Wellsville train depot seeking improvements

By Theo Tate
Posted 9/27/22

When Paula Adams first saw the abandoned Burlington-Northern Railroad train depot located on the corner of Hudson and Clay streets in Wellsville several years ago, she was very …

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Wellsville train depot seeking improvements

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When Paula Adams first saw the abandoned Burlington-Northern Railroad train depot located on the corner of Hudson and Clay streets in Wellsville several years ago, she was very disappointed.

“It made me sick that it was sitting there empty,” Adams said.

So the longtime Wellsville resident decided to do something about it.

“I went to the city council and I said, ‘Hey, we need to do something about that building before it gets any worse.’ They said, ‘Have at it.’ They gave me the keys,” Adams said.

Then, Adams got help from another longtime Wellsville resident, Curtis Peery, who formed a committee to be in charge of the depot and Reed Park in Wellsville.

“Eight years ago, we tried bringing it back to life,” Adams said. “We painted the outside and got rid of all of the raccoons that were in here.”

The depot is open to the public only when there’s an event in Wellsville, such as Autumnfest on Sept. 11, where many children painted pumpkins in front of the building.

Adams said she saw plenty of visitors check out the depot, which has plenty of railroad memorabilia such as pictures, uniforms, a freight car and a stop light.

“Everytime I’m up here doing anything, somebody stops and wants to go through it,” Adams said. “If I’m up here running the vacuum, somebody will stop. One day, a lady from Wyoming stopped, and she wanted to take pictures and go through it.”

A visitor from Fort Leonard Wood came by to see the depot during Autumnfest.

“She said that we’re so lucky to have this,” said Peery, who was raised in Wellsville. “There are so many of these depots being demolished.”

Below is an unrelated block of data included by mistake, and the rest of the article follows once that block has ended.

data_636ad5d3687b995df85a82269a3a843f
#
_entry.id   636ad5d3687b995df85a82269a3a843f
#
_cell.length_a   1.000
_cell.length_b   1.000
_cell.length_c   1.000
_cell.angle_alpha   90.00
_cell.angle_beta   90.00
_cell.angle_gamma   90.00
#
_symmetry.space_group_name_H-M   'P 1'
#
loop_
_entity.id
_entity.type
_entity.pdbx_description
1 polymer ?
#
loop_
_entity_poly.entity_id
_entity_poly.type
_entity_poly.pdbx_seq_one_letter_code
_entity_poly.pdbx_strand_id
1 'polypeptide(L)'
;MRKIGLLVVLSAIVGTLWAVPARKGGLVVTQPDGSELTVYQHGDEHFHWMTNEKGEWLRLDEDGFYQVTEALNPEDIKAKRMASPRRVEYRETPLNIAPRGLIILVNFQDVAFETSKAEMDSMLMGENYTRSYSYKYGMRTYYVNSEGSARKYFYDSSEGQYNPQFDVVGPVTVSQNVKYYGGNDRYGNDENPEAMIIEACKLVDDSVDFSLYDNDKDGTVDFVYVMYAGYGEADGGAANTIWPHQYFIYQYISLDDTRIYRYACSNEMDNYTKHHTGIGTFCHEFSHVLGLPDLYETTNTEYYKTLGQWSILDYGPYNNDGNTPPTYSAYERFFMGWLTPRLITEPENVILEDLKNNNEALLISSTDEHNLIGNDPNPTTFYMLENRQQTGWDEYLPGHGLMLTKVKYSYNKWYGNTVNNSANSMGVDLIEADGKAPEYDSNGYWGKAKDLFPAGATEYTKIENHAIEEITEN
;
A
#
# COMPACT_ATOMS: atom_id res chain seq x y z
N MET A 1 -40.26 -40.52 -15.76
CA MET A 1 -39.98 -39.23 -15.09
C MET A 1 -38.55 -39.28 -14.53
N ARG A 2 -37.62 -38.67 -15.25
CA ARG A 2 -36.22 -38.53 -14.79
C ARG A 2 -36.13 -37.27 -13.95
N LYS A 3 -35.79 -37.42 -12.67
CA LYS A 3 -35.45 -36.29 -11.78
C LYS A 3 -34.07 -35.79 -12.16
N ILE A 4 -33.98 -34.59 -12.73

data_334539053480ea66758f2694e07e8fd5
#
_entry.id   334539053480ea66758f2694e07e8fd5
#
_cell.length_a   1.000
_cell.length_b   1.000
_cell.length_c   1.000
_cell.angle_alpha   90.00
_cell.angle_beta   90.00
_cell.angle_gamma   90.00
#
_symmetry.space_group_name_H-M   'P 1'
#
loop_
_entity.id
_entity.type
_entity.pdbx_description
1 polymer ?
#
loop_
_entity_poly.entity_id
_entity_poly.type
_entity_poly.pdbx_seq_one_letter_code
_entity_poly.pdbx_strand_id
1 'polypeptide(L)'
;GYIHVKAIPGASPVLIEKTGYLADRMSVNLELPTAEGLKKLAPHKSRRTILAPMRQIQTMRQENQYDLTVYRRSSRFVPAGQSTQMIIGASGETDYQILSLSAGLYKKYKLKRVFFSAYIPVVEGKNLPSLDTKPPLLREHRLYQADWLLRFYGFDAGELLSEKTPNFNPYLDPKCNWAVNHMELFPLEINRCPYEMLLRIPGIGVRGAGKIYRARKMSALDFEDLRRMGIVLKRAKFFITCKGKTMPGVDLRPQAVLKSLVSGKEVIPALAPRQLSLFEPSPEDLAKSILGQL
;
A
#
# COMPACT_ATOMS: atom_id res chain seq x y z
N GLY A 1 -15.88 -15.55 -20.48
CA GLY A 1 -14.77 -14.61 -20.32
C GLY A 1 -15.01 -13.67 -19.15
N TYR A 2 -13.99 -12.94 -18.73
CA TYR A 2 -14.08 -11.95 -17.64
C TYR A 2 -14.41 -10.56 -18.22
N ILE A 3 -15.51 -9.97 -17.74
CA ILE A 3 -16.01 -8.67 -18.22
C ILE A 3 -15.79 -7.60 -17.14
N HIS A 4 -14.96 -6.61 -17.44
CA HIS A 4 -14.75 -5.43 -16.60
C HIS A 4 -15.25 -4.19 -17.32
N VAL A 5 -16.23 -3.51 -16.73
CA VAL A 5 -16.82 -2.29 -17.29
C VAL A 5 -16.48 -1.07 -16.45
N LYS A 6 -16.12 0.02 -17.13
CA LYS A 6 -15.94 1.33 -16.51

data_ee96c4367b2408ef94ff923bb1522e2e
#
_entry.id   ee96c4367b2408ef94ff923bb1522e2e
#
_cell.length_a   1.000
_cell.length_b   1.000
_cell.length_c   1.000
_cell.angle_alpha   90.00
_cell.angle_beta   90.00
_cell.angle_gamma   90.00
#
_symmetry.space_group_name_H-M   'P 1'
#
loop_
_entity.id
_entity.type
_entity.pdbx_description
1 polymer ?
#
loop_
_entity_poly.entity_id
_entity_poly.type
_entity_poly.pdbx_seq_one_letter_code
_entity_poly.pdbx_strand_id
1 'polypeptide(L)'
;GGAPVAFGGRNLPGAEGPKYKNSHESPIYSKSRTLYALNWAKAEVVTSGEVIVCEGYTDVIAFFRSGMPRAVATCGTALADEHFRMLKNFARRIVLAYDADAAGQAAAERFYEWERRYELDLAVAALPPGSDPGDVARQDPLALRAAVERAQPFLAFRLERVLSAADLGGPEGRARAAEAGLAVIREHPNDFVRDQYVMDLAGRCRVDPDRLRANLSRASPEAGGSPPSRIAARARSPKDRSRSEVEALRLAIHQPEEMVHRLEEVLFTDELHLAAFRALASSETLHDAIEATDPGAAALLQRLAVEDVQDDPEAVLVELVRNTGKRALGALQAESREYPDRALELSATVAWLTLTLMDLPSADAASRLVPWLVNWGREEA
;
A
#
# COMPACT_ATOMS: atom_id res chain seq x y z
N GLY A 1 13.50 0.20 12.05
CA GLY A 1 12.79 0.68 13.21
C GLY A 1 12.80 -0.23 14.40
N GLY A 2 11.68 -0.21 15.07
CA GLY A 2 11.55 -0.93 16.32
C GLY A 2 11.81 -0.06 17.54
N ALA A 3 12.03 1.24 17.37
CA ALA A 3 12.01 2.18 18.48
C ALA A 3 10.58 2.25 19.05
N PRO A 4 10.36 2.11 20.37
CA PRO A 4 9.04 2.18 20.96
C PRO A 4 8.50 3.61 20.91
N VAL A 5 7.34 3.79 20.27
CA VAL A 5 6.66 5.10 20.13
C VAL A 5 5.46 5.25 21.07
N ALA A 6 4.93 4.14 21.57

In 1981, the depot was moved to its original location from the area that’s nearby Wellsville-Middletown R-I School. During a meeting that January, Montgomery County Historical Society members agreed that the building should be moved along Highway 19 so it can be used as a museum and meeting place for clubs and other organizations.

The depot had a fundraising campaign of around $8,500, which included the mover’s charge of $3,600. The Twyman House Moving Company of Huntsville moved the building during a send-off ceremony that included the W-M school band.

The following year, a tour was given at the depot to more than 250 people from seven different states.

“There was a depot committee and they did some fundraisers and stuff like that,” Adams said. “Then, the old building sat empty for a long time. They lost their committee and it just sat empty.”

Adams, who lived in Wellsville for 25 years, said the Montgomery County Historical Society owned the depot before handing it back to the City of Wellsville.

“It was too hard to maintain,” Adams said.

A red caboose is located next to the depot. Adams said it was bought in the Kansas City area years ago.

“It was going to be crushed,” Adams said. “They were going to scrap it. The committee bought it and moved it down here.”

Adams said she and Peery have made plans on improving the depot. Among the duties are putting the freight car outside, building a handicapped accessible platform and painting the caboose.

But they need help.

“We’re shopping for young blood,” Adams said. “We welcome anybody who wants to help. There is a ton of stuff to do.”

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